Video surveillance cameras play an important role in criminal investigations. These cameras are in many locations, public and private, and proliferating in new places. For example,
Given the prevalence of video surveillance cameras, it’s possible that should you ever face criminal charges (for any of a variety of crimes), camera footage may serve as evidence against you.
If prosecutors do try to use footage in your case, what are some important points to consider?
- The footage may not show beyond a shadow of a doubt that it’s you perpetrating the crime. For instance, the footage may be low in quality, or it may fail to catch you at an angle that clearly reveals your identity. Someone resembling you could be confused for you.
- Maybe the footage doesn’t even show a crime. What it depicts could be vague and subject to multiple interpretations.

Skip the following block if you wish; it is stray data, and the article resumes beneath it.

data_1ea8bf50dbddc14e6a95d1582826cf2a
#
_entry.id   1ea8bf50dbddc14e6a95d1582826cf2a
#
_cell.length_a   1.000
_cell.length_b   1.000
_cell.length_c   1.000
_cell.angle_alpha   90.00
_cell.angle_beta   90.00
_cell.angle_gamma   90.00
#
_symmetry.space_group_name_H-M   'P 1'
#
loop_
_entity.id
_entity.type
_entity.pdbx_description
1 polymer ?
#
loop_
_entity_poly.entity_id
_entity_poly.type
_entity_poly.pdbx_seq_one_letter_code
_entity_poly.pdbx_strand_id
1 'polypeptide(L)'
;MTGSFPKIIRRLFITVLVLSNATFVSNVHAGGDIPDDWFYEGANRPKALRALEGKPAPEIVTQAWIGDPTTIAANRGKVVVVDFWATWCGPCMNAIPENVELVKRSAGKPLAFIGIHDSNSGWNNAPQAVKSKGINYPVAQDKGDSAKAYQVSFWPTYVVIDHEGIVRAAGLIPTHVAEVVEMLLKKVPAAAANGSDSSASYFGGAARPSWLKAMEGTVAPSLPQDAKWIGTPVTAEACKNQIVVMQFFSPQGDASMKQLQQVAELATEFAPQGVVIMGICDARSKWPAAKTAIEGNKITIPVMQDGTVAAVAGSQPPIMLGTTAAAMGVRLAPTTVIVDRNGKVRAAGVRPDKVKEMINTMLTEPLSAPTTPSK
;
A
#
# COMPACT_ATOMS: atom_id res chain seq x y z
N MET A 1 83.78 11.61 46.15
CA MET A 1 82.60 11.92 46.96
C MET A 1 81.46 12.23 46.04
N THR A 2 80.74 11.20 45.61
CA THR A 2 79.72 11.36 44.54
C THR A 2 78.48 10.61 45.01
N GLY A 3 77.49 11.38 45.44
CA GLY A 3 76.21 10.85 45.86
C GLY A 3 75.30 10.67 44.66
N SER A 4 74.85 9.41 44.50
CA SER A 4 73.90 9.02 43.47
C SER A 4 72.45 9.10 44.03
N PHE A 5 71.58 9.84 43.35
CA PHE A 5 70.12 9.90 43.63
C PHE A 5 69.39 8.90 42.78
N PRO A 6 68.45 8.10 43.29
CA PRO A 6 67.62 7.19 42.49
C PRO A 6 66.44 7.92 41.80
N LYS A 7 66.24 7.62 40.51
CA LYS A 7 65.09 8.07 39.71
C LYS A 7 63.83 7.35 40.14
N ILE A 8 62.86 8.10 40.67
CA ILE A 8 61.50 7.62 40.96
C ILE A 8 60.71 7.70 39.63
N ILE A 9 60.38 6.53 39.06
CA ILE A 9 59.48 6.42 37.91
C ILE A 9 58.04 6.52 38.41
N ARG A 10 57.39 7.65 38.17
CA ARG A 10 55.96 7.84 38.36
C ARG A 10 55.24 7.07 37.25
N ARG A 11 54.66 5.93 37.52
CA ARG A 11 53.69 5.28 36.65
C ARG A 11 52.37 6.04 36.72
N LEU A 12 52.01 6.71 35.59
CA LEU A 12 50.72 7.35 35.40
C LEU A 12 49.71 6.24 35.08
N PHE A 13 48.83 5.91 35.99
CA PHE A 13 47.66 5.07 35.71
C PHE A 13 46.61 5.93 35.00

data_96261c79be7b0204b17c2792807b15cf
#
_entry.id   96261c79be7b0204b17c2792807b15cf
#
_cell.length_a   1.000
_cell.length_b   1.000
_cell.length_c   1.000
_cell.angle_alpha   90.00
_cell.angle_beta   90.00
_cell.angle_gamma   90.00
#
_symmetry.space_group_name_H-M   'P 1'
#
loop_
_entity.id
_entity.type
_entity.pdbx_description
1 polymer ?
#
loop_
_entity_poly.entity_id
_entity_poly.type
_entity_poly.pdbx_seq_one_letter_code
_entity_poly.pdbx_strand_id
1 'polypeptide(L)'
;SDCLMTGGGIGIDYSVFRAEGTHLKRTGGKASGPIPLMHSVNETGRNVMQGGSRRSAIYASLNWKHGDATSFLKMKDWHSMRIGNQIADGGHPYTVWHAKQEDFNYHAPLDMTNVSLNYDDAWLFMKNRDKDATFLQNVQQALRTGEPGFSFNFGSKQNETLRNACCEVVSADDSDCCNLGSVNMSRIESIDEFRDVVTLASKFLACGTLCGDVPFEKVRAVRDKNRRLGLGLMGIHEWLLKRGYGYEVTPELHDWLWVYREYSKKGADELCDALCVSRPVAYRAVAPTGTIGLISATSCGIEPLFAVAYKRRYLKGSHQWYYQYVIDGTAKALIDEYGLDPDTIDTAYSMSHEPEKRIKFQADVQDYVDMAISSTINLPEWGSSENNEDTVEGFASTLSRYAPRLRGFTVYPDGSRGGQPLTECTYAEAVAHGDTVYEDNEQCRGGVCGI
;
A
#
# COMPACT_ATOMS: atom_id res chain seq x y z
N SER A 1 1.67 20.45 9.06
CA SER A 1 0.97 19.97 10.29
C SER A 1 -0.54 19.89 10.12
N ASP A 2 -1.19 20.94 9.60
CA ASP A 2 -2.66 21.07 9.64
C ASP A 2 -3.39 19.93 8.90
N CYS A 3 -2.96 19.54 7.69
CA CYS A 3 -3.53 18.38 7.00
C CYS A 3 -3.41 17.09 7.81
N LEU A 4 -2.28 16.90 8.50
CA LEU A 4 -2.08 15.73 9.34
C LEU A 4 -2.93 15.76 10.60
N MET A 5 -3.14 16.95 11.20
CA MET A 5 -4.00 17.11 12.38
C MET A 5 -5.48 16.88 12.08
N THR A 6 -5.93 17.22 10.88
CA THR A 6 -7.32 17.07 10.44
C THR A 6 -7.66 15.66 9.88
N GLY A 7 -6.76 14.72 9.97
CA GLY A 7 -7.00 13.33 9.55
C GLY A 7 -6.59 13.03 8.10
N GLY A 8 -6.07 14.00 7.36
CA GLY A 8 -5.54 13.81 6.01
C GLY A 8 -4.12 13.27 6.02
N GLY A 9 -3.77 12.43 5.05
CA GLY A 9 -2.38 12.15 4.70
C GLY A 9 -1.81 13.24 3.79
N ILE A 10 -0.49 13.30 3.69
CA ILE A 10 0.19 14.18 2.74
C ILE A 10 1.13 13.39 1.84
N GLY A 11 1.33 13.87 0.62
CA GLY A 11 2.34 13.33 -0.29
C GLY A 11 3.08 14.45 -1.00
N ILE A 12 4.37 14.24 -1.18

- Has someone tampered with the camera? Sometimes footage gets doctored, with parts of it removed entirely or edited in ways that can work against you unfairly.
- The footage may contradict other pieces of evidence, such as witness testimony or what other people have recorded on their phones.
Don’t hesitate to contact a reputable criminal attorney. Evidence used against you in your criminal case has to meet high standards and must undergo thorough review and questioning. When it comes to video surveillance cameras, there are multiple ways in which the footage may not be as reliable or revealing as you would assume.